Systemic Lupus Erythematosus (SLE)

by Peter Delves, PhD

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    00:01 Systemic lupus erythematosus is the classical non organ specific autoimmune disease.

    00:06 Like the vast majority of autoimmune diseases, there are numerous susceptibility genes involved that lead to the failure of immunological tolerance against self antigens.

    00:19 There are a number of environmental triggers.

    00:22 For example, UV radiation can cause apoptotic cell death of cells and tissues in the individual.

    00:32 These apoptotic cells are not cleared properly and there is the development of autoantibodies.

    00:41 Typical of SLE are anti-nuclear antibodies or ANA.

    00:47 And there is the development of anti-double stranded DNA, anti-histone, anti-Ro, anti-La, anti-Smith (Sm), anti-ribonucleoprotein and anti-phospholipid antibodies.

    01:02 For example, the lupus anticoagulant and anti-cardiolipin.

    01:09 These immune complexes of autoantibody and self antigen can be endocytosed by B-cells and the antigens act as DAMPS (Damage Associated Molecular Patterns) that are recognized by endosomal Pattern Recognition Receptors within the B-cells. Dendritic cells also become activated, and the activated dendritic cells secrete the type I interferons - interferon-α and interferon-β, which can help in the activation of the B-lymphocyte. So ultimately there is activation of lymphocytes and of dendritic cells, and the further production of autoantibodies.

    02:00 There’s a persistent high level anti-nuclear IgG antibody production.

    02:06 The clinical features of SLE are many because of its nature being a systemic disease.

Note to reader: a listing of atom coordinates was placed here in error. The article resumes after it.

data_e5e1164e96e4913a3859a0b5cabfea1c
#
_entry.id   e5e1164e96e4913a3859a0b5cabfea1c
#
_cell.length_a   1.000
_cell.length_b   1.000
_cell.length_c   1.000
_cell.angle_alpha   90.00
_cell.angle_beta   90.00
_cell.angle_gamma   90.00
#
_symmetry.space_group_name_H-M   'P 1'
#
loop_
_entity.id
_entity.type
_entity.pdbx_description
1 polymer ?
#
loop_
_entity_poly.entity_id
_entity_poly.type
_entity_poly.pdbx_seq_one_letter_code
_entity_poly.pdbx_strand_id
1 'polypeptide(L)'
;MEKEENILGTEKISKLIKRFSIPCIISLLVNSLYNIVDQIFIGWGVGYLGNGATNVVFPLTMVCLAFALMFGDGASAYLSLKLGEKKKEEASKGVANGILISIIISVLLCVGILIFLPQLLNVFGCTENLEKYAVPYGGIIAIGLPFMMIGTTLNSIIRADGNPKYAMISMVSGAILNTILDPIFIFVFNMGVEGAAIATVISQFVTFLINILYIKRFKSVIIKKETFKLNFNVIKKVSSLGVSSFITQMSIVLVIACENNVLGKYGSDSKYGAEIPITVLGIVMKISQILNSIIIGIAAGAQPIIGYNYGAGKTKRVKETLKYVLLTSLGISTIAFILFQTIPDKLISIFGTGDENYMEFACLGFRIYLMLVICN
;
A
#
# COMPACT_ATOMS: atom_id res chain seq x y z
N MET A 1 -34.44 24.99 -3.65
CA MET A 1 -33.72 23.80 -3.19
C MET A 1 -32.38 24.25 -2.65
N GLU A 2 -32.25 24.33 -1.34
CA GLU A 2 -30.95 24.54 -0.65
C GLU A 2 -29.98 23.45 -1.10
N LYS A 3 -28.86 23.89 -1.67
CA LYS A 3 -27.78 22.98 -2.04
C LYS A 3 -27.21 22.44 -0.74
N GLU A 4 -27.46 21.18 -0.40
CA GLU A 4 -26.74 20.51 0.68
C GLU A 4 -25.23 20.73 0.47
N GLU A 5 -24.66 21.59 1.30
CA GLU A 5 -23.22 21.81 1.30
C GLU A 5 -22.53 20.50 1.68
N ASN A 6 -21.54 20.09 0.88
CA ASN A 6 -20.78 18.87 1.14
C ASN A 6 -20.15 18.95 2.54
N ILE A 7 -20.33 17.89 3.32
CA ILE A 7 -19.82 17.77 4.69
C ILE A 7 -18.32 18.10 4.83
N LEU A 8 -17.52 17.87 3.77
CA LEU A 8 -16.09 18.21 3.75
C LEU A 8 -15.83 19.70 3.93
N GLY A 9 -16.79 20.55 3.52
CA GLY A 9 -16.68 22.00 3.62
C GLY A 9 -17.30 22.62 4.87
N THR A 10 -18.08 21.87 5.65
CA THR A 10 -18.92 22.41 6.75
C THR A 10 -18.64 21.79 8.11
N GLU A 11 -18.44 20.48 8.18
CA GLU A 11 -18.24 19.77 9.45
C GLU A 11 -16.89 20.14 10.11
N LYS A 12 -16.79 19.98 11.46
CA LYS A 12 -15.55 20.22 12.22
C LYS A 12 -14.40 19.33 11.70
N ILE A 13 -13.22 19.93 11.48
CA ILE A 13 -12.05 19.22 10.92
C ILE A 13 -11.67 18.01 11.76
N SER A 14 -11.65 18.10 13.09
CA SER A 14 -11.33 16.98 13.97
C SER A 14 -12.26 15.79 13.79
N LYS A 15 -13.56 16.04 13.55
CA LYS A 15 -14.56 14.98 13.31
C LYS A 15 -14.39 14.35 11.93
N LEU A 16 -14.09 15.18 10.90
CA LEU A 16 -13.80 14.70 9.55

02:14 Immune complexes get trapped in locations in the body where there is very little space.

    02:21 For example, the glomeruli of the kidney and the small blood vessels in the skin.

    02:26 This can lead to renal failure, serosal inflammation affecting the pleura and pericardium and vasculitis.

    02:35 Thrombotic disease also occurs due to the anti-cardiolipin autoantibodies.

    02:42 And there is impaired hematopoiesis with the development of antiplatelet autoantibodies and antilymphocyte autoantibodies.

    02:52 And finally, immune complexes get deposited within the CNS.

    02:57 There are antineuronal autoantibodies leading to neurological and psychiatric morbidity.

    03:04 Here you can see the classic butterfly rash that is seen on the cheeks of an individual with SLE.

    03:11 This is due to damage to the small blood vessels in the skin of the cheeks.

    About the Lecture

    The lecture Systemic Lupus Erythematosus (SLE) by Peter Delves, PhD is from the course Hypersensitivity and Autoimmune Disease.

    Included Quiz Questions

    1. Ultra violet light
    2. Lodine
    3. Gliadin
    4. Penicillin
    5. Gluten
    1. Anti-myeloperoxidase
    2. Antinuclear
    3. Anti-histone
    4. Anti-double strand DNA
    5. Anti-Smith
    1. Axial arthritis
    2. Neurological morbidity
    3. Renal failure
    4. Vasculitis
    5. Pleura and pericardial serositis

    Author of lecture Systemic Lupus Erythematosus (SLE)

     Peter Delves, PhD

    Peter Delves, PhD

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    By Lina O. on 11. August 2019 for Systemic Lupus Erythematosus (SLE)

    It a good preview of what SLE is as a sistemic disease